Last week, the Information Commissioner’s Office (ICO) issued guidance on new laws that will affect tens of thousands of business owners.
The rules, which apply to all EU websites, require website owners to get “explicit consent” from users before cookies are saved on their computers. In practice, this makes thousands of websites illegal under European law.
But what are cookies? How do the new rules affect your business? And what do you need to do to comply?
What are cookies?
Cookies are small files that are used by websites to retain information, for example about a user’s preferences. They are saved on the user’s computer, and are often used to remember things like the contents of a shopping basket. Cookies are very widely used; indeed, without cookies many websites would no longer become operative.
What are the new rules?
In an effort to address privacy concerns and increase user choice, EU member states have determined that cookies must be operated on an ‘opt-in’ basis. That is, users must give their consent before cookies are stored on their computer.
This is in contrast with the previous system, under which website operators were required to give information about the cookies that were to be stored, but were not required to gather explicit permission.
The only exception to the rule occurs in instances where the cookie is deemed necessary for the completion of a task that the user has expressly requested. The ICO has said this might, for example, occur in online shops in which cookies are required to enable the site to remember the contents of a shopping basket between the browsing and checkout stages.
Does this affect my website?
It is also important to understand that the law applies to all technology similar to cookies. You can’t get round the law by using another technique that stores information but is not generally known as a cookie.
How can I comply?
There has been some confusion about the way in which businesses are expected to comply with the new rules. Many businesses have adopted a ‘worry about it later’ approach - and indeed, the ICO has said it will not begin enforcing the rules for another 12 months. But this approach will not last for long – and the necessary changes to your website could be time consuming.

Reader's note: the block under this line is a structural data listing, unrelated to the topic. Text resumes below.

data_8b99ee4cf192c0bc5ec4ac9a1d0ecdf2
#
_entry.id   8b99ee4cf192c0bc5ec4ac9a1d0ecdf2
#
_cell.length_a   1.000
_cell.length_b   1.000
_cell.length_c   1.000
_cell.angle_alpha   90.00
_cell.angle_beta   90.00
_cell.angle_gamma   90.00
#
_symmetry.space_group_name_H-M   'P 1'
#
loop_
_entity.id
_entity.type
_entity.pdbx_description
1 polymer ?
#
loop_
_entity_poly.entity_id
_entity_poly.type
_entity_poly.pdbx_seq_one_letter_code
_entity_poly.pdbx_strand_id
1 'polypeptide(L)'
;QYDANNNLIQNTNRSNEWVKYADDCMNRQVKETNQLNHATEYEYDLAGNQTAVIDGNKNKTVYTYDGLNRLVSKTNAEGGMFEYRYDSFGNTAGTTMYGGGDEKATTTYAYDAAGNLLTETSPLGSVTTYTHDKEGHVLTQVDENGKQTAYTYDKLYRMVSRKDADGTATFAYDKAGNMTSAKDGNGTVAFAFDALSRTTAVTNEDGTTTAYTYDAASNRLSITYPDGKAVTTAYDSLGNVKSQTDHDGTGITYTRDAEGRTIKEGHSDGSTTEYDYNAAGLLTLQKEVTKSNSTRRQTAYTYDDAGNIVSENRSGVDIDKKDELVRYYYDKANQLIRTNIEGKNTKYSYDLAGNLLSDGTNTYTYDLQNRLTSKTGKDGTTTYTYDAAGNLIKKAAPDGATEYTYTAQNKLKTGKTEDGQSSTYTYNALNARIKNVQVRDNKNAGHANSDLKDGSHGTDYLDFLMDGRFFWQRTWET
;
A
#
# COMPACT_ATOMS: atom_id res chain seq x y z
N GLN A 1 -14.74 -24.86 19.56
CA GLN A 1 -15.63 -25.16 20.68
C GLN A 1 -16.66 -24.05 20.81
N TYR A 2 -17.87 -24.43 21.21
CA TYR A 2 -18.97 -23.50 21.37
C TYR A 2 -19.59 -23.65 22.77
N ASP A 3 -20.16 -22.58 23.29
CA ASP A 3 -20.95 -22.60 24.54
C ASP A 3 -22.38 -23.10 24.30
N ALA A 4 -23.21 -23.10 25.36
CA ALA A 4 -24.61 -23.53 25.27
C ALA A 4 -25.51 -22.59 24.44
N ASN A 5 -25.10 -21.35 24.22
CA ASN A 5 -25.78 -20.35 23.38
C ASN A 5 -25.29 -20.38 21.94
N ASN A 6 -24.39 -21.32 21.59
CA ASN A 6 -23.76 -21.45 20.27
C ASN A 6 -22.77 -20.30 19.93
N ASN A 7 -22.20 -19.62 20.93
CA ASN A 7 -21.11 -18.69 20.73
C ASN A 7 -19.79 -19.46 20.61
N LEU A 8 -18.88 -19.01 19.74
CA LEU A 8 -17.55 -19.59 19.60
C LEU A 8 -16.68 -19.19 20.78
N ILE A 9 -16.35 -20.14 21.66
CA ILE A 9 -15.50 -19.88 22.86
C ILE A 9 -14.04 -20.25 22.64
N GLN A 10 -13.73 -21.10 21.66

The ICO has recommended that businesses consider a three-stage process:
1. Investigate which cookies you are already using.
2. Consider how intrusive these cookies are. Are they strictly necessary within the terms explained earlier?
3. Work out how you will obtain consent.
Clearly, the third stage here is the most complicated. There is not yet a consensus regarding the best way to obtain consent, and your chosen method is likely to depend on the nature of your website. However, some businesses are investigating pop-ups, while others are considering placing a single Terms & Conditions document at the user’s point of entry, which the user is required to accept before continuing.
Some commentators have suggested that browser settings might also be a way of determining whether or not consent has been given. Currently, though, browsers are not sophisticated enough to do this – and particularly not to differentiate between different cookie types. Browser settings are therefore not an acceptable solution at the minute.
The law has already changed, with the new rules having come into force on 26 May. But the ICO recognises that businesses are not currently in a position to change their practices. As such, firms are being given 12 months to comply.
The ICO has issued guidance on compliance, and has made clear that it may issue further information in the future. What is clear, though, is that the policing of cookies is changing – and if your website uses this technology, you almost certainly need to change your practices.